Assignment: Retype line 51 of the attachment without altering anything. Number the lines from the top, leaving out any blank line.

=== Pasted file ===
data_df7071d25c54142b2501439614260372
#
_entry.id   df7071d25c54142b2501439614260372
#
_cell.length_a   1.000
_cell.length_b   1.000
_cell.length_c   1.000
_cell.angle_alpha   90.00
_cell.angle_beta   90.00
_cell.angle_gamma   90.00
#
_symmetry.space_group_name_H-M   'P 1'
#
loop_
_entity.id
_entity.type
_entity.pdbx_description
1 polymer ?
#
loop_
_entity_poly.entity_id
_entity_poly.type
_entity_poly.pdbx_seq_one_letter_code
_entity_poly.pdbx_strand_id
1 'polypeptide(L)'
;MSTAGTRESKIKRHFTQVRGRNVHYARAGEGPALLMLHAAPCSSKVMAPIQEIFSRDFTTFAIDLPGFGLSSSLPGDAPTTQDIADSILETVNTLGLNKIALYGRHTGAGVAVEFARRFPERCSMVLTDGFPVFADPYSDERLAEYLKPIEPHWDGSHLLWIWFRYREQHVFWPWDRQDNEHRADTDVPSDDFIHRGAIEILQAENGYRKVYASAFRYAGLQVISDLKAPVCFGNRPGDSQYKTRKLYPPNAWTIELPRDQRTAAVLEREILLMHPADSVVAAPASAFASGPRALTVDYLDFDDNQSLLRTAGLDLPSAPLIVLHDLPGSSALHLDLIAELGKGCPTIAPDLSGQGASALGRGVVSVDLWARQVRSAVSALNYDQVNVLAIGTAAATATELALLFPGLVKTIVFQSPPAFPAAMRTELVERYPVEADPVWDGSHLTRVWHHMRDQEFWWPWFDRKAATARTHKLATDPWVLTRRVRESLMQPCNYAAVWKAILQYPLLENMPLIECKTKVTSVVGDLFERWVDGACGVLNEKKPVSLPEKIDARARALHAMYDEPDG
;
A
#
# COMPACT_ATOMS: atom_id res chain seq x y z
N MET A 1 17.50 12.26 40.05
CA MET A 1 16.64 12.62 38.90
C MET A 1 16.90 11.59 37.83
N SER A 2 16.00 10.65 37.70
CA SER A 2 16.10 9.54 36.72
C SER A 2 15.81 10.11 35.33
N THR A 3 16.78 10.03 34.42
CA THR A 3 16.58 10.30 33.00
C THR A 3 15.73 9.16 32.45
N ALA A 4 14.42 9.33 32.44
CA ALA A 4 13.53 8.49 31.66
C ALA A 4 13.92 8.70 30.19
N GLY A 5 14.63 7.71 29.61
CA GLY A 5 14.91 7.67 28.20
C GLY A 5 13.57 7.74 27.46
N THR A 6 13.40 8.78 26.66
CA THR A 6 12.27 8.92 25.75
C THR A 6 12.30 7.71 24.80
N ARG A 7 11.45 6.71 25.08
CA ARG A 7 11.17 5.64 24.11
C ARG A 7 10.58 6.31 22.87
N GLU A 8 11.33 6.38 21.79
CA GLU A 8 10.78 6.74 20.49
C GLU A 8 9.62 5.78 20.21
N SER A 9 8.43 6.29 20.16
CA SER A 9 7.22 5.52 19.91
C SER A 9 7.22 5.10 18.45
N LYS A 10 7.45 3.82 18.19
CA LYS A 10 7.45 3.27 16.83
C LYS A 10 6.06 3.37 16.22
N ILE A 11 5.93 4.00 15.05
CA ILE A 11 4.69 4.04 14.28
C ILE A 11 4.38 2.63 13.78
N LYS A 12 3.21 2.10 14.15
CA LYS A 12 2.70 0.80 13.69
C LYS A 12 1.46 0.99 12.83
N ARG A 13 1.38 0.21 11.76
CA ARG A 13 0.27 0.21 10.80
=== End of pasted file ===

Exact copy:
C ARG A 7 10.58 6.31 22.87